What is MS?
Having multiple sclerosis means that you may suddenly have blurry vision. Or that your memory will fail you for no apparent reason. Or that you may not always be able to walk, let alone ride a bike. The symptoms of MS are different for everyone – the only certainty is that it will affect yet another person every hour of every day.
Why I Ride
When I first became interested in law enforcement one of the things that drew me to urban police work was the desire to join a bike patrol squad. I had only attempted to ride a bicycle a few times as an adult. Growing up on the flat terrain of south east Michigan, the concept of shifting gears on hills did not come naturally to me. It wasn?t until I was eligible to attend our department?s bike training that I seriously got into cycling. My Field Training Officer told me if I was ever at all interested in riding, I should take the training if it were available. ?I thought I knew how to ride a bicycle? he told me, ?but they teach you to do things I?ve never done before and it will make you a more confident rider.?
The class follows the International Police Mountain Bike Association standards. It is a weeklong; includes class room lessons, skill course riding, tactics, and long training rides. During the course of the week we had spent 20-30 hours on a bike and had ridden roughly 60 miles. My longest ride until then was a 5 mile round trip to Dairy Queen on a three speed Schwinn. The class was intended to make us competent patrol riders in an urban environment, not teach us how to ride. We were asked to be strong proficient riders before starting the course. A few months before the class I bought what I thought was a decent bike, despite being told by the guys at the bike shop I would quickly outgrow it. I learned to ride on a hybrid bicycle, commuting to work and mastered shifting on the east/west glacier carved hills of Bainbridge Island. Eventually I passed the class and took to riding in a way that I did not expect. I split my commute time between my motorcycle and bicycle. When my rear motorcycle tire got a punctured flat I put off fixing it because it forced me to get out and cycle, even when the weather was less than desirable. I eventually upgraded to a road bike and began riding harder, faster and farther. My longest ride to date is 35 miles. This past February I rode through rain and snow during the annual Chilly Hilly. I had a blast.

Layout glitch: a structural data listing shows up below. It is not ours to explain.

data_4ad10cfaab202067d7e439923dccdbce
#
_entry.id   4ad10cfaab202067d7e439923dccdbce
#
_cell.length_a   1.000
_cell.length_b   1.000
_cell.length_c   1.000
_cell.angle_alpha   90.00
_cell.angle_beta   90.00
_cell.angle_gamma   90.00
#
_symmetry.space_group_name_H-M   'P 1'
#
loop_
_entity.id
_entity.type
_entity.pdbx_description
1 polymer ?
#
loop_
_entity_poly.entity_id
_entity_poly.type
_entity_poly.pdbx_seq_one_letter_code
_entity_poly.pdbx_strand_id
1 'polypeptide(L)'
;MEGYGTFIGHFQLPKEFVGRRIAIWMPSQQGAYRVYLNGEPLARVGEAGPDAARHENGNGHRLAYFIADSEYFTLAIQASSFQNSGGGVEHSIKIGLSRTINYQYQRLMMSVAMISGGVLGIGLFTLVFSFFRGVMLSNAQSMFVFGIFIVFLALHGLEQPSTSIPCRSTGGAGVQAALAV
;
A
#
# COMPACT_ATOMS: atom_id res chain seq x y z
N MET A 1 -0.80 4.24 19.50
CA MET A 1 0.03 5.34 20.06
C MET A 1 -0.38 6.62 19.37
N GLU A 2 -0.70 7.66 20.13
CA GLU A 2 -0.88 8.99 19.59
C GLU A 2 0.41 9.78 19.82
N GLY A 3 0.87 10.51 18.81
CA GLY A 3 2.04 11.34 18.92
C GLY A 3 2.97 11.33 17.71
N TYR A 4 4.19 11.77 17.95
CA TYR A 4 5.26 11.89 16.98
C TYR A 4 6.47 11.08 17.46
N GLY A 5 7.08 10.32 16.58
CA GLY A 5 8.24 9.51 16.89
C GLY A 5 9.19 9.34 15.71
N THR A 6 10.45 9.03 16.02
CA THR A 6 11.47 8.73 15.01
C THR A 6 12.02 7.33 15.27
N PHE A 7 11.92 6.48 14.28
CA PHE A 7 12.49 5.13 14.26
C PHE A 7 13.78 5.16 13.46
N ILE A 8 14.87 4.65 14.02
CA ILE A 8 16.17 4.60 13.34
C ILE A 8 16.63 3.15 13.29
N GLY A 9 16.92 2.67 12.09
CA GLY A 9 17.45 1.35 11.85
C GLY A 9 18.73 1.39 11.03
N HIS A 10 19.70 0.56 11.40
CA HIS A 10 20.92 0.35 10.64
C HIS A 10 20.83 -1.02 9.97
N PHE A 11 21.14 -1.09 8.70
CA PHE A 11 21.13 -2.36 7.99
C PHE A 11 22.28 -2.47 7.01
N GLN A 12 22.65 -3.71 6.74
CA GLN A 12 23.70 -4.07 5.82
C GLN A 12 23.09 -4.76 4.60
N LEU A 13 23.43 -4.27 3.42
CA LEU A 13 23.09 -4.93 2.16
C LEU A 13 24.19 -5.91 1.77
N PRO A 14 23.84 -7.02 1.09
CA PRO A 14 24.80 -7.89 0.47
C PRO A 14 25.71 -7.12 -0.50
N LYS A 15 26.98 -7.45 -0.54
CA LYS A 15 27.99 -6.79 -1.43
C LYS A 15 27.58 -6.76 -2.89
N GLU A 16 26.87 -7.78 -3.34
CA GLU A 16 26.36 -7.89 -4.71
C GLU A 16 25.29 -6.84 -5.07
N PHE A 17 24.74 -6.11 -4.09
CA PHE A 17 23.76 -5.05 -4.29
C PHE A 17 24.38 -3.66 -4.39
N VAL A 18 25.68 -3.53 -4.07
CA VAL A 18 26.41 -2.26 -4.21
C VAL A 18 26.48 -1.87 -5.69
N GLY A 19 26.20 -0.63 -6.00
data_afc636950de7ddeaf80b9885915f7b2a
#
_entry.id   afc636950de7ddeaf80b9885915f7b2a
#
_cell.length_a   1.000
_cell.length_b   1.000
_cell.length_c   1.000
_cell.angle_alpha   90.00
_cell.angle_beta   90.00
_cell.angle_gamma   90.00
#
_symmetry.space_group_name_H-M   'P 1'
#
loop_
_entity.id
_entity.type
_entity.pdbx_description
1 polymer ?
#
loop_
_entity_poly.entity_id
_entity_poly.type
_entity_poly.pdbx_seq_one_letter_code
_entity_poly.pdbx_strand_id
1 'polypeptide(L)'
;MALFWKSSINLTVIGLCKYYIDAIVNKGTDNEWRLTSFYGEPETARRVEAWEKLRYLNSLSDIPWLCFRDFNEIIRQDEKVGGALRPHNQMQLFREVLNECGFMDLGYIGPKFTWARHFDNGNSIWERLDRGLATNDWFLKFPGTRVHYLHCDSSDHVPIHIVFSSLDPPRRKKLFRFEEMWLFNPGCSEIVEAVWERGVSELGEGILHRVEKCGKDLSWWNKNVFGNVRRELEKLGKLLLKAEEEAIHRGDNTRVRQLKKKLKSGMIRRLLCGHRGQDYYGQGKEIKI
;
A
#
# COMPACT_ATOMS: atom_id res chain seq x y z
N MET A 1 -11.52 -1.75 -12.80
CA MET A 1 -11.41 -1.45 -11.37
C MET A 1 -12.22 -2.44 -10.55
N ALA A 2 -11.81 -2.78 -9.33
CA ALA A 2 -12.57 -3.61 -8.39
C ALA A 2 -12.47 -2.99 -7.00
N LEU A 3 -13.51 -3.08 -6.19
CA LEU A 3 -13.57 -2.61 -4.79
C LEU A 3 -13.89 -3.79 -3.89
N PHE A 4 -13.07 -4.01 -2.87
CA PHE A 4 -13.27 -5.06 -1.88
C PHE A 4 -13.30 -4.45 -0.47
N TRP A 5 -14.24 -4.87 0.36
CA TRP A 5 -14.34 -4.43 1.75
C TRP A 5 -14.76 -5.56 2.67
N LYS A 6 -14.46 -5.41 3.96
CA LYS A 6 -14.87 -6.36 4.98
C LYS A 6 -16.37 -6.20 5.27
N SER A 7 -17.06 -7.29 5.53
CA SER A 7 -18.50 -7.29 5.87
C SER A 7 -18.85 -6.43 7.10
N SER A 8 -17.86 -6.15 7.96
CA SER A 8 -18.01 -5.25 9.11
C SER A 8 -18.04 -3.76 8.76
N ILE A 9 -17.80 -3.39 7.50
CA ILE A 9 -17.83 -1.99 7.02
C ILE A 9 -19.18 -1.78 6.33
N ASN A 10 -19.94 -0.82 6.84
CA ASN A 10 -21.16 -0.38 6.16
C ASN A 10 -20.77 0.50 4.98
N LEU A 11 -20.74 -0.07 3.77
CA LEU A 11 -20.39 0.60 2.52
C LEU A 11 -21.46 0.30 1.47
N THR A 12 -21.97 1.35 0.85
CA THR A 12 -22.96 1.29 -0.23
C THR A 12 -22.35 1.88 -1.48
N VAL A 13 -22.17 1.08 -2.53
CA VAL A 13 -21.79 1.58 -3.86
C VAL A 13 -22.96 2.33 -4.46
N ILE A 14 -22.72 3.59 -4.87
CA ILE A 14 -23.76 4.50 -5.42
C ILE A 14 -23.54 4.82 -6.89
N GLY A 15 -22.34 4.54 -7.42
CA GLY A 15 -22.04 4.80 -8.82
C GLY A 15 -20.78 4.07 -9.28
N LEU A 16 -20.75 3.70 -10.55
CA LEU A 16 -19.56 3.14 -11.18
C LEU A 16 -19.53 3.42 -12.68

I have spent the past two years as a den leader for my son?s Cub Scout Pack. Recently the mother of one scout?s in our group was diagnosed with Multiple Sclerosis. My only knowledge of MS was from an elementary school assembly I attended decades earlier and the ?Is it the soil?? billboard campaign throughout the region. Her husband and I had talked off and on about riding. He impressed me by participating in the MS ride last year. It sounded challenging and fun. As our conversations continued and my skills and passion for riding increased, I was asked to join their team during the 2011 MS Ride. I am honored to be a part of their team and look forward to the many miles we?ll cover in preparation for September. Please join me in supporting the fight against Multiple Sclerosis by sponsoring me in this ride.
Why You Should Sponsor Me
The National Multiple Sclerosis Society will use funds collected from the Bike MS Ride to not only support research for a cure tomorrow, but also to provide programs which address the needs of people living with MS today. Because we can fight this disease by simply riding a bike, because we have chosen to help thousands of people through a contribution to the Bike MS Ride, we are now getting closer to the hour when no one will have to hear the words, “You have MS.”
I am trying to raise $500 by the end of summer. Please consider sponsoring me: here